Thursday, September 13, 2012

September 16, Proper 19, The Brand of the Cross, for the baptism of Gretta

(by Sir Stanley Spencer)

Isaiah 50:4-9a, Psalm 116:1-8, James 3:1-12, Mark 8:27-38

So Peter had come to understand that Jesus was the Messiah. Not just a prophet, like Elijah, but also royalty, of the line of David, and thus the long-expected King of the Jews who would achieve the final golden age. And Peter expected this Messiah to be a great success. With all his power and authority — if he could cast out demons, casting out the Romans should be easy. God was on his side and heaven was behind him. There was no reason for defeat, nor for suffering or death.

That would be the Muslim view as well. Muslims honor Jesus highly as a prophet. They believe in his Virgin Birth, and that he will come again, but they won’t believe that Jesus died nor that he could suffer the shame of death on a cross. Such shame is not the lot of the righteous one. If you are righteous, you should not surrender to the unrighteous ones. You must not take up a cross. If God is with you, it’s your enemies who should lose their lives for the sake of the truth. That’s the understanding of Simon Peter and Islam, and of American civil religion, both liberal and Religious Right, not to mention of Benjamin Netanyahu and of al-Qaeda and Hezbollah.

Simon Peter represents common sense, of course, but more than that, he represents religion, normal religion, civilized religion, which is so normal and so natural it must have strongly tempted Jesus, which is why he addresses Peter as a “satan”, that is, the tempting voice of reason, the voice of political science and natural morality.

So Jesus has to get that behind him to clear the way in front of him, but he graciously invites the tempter to get behind him too, to keep up with him and go down with him and on that night to fully experience and confront his denial of his dear Messiah, and in grief and shame and loss of himself to be converted, and be saved.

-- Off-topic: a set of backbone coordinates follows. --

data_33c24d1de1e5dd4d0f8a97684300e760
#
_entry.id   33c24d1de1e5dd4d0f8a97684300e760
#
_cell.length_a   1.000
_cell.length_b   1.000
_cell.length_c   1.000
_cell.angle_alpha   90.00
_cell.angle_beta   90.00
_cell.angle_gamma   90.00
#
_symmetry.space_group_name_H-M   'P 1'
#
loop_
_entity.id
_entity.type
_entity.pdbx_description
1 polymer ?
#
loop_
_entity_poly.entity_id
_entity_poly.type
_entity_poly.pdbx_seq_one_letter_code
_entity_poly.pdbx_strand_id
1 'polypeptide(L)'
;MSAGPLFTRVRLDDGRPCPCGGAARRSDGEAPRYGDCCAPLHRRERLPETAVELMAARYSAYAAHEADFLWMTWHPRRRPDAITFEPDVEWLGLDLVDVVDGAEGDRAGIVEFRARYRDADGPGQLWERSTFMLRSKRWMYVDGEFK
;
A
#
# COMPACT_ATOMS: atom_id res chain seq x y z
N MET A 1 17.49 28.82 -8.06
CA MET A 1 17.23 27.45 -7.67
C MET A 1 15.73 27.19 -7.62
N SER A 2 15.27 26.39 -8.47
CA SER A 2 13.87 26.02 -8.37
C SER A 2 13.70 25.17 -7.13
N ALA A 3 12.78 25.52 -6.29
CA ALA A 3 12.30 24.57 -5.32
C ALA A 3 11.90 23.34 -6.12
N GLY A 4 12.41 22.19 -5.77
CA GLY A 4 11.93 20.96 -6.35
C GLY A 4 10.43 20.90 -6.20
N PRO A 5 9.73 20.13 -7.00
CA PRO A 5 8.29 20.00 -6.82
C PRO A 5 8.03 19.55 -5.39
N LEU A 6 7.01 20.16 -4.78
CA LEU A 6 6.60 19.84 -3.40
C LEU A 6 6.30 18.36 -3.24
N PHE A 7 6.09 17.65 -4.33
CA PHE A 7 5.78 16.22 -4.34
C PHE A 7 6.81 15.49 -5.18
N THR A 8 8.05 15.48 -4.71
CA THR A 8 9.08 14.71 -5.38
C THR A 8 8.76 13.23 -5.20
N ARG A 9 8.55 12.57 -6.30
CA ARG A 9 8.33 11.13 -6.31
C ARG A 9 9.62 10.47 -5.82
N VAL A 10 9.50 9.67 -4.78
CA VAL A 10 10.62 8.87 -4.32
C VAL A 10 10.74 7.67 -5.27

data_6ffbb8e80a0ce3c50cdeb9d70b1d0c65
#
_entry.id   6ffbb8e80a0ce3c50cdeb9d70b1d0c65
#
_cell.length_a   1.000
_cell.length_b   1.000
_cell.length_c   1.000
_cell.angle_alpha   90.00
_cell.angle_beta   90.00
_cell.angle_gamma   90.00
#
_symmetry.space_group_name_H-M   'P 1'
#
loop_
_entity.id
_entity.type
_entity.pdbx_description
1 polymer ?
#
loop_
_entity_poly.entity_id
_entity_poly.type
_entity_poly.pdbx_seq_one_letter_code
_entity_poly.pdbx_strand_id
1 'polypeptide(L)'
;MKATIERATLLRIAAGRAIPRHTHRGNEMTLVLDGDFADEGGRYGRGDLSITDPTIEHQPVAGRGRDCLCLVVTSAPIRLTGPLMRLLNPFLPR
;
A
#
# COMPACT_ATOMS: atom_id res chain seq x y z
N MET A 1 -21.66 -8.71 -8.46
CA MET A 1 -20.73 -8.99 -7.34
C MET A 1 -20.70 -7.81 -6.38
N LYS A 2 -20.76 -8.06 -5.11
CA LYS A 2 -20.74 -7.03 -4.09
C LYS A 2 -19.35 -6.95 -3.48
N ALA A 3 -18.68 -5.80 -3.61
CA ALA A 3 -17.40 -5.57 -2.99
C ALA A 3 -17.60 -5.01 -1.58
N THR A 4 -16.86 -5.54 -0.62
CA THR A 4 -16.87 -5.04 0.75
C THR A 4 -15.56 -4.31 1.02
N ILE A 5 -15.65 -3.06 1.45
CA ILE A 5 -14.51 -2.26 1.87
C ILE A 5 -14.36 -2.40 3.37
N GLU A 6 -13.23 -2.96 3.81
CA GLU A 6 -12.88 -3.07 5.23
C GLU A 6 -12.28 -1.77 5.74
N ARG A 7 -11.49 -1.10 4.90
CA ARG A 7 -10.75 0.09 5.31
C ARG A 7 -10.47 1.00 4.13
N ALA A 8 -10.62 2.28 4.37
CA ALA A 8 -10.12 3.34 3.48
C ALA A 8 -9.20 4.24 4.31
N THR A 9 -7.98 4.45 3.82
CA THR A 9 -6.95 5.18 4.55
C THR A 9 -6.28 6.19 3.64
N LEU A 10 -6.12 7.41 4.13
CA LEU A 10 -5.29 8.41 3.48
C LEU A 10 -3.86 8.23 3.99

One of my attractions to Islam is the elegant simplicity of its rituals. It has no sacraments. You can think of Islam as essentially the sanctification of secular life. So if you convert to Islam, the ritual is simply to stand before your fellow worshipers in the mosque at the Friday prayers and repeat in your own voice the simple Muslim creed, “La ilaha illa I-Lah, Muhammadur rasulu I-Lah.” That’s it. That’s all. You are not joining a congregation or a communion or a chosen people, you are just acknowledging the banner of proper humanity within the world.

So they don’t have anything like baptism. But it is lovely what they do for infants. As soon as possible after the child is born, whether at home or in the hospital, the imam comes to whisper in the baby’s ear. He whispers verses from the Holy Koran, so that the words of the prophet are the first words that the baby listens to. Now you listen again to the prophet Isaiah: “God wakens my ear to listen. . . . The Lord God has opened my ear.”

Christians believe that too, that God speaks to little children, we believe that God uses the verses and stories of the Bible to talk directly to our children. This conviction is the foundation of our Children in Worship program that we are starting up again today.

But Christians take it long step further (thanks to the wonderful mystery of the Holy Trinity). We believe that God enters the little children, shamelessly so, in the person of the Holy Spirit. We baptize children to claim that the Holy Spirit enters their souls already in their infancy, to quicken and inspire them. We believe that God establishes an intimate and personal relationship with children before they are aware of it and long before they have the words for it.

Already God has fellowship with them, already they can worship God. That is why we have the Young Children in Worship upstairs right now. That’s why we bless your children at Holy Communion. It’s not so much what we do as what God does, to which we’re only giving our words and our expression. We make visible the invisible mystery of God-with-them already.